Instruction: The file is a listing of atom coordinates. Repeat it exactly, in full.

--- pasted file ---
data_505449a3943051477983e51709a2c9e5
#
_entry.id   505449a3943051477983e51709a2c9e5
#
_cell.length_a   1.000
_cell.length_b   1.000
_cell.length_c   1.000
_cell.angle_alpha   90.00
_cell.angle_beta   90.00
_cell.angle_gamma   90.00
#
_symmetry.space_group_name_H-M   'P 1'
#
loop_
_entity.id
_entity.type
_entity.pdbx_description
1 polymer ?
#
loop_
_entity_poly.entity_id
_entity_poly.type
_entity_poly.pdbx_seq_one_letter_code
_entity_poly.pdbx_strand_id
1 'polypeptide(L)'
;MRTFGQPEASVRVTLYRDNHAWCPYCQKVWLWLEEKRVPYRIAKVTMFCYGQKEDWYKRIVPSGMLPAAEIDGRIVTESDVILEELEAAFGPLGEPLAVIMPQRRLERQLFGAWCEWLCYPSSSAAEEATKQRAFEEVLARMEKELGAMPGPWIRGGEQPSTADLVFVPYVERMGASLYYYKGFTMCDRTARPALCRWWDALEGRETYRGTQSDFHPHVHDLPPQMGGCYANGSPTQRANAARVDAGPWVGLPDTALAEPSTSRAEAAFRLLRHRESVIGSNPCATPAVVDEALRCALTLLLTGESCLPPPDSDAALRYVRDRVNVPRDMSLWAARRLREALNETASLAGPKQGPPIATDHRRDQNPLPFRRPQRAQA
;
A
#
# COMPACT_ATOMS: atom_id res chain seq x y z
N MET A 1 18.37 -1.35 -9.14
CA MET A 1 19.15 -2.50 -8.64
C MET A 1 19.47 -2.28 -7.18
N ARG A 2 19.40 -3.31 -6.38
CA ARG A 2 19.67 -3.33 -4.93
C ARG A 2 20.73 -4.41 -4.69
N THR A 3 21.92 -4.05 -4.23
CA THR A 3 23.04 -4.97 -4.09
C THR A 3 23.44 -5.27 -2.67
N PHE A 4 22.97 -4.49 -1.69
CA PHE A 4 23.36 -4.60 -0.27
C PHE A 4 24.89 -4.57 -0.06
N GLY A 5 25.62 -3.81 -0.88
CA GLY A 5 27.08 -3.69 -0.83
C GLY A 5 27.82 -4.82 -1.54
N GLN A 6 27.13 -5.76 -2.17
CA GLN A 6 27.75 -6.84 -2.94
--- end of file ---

data_505449a3943051477983e51709a2c9e5
#
_entry.id   505449a3943051477983e51709a2c9e5
#
_cell.length_a   1.000
_cell.length_b   1.000
_cell.length_c   1.000
_cell.angle_alpha   90.00
_cell.angle_beta   90.00
_cell.angle_gamma   90.00
#
_symmetry.space_group_name_H-M   'P 1'
#
loop_
_entity.id
_entity.type
_entity.pdbx_description
1 polymer ?
#
loop_
_entity_poly.entity_id
_entity_poly.type
_entity_poly.pdbx_seq_one_letter_code
_entity_poly.pdbx_strand_id
1 'polypeptide(L)'
;MRTFGQPEASVRVTLYRDNHAWCPYCQKVWLWLEEKRVPYRIAKVTMFCYGQKEDWYKRIVPSGMLPAAEIDGRIVTESDVILEELEAAFGPLGEPLAVIMPQRRLERQLFGAWCEWLCYPSSSAAEEATKQRAFEEVLARMEKELGAMPGPWIRGGEQPSTADLVFVPYVERMGASLYYYKGFTMCDRTARPALCRWWDALEGRETYRGTQSDFHPHVHDLPPQMGGCYANGSPTQRANAARVDAGPWVGLPDTALAEPSTSRAEAAFRLLRHRESVIGSNPCATPAVVDEALRCALTLLLTGESCLPPPDSDAALRYVRDRVNVPRDMSLWAARRLREALNETASLAGPKQGPPIATDHRRDQNPLPFRRPQRAQA
;
A
#
# COMPACT_ATOMS: atom_id res chain seq x y z
N MET A 1 18.37 -1.35 -9.14
CA MET A 1 19.15 -2.50 -8.64
C MET A 1 19.47 -2.28 -7.18
N ARG A 2 19.40 -3.31 -6.38
CA ARG A 2 19.67 -3.33 -4.93
C ARG A 2 20.73 -4.41 -4.69
N THR A 3 21.92 -4.05 -4.23
CA THR A 3 23.04 -4.97 -4.09
C THR A 3 23.44 -5.27 -2.67
N PHE A 4 22.97 -4.49 -1.69
CA PHE A 4 23.36 -4.60 -0.27
C PHE A 4 24.89 -4.57 -0.06
N GLY A 5 25.62 -3.81 -0.88
CA GLY A 5 27.08 -3.69 -0.83
C GLY A 5 27.82 -4.82 -1.54
N GLN A 6 27.13 -5.76 -2.17
CA GLN A 6 27.75 -6.84 -2.94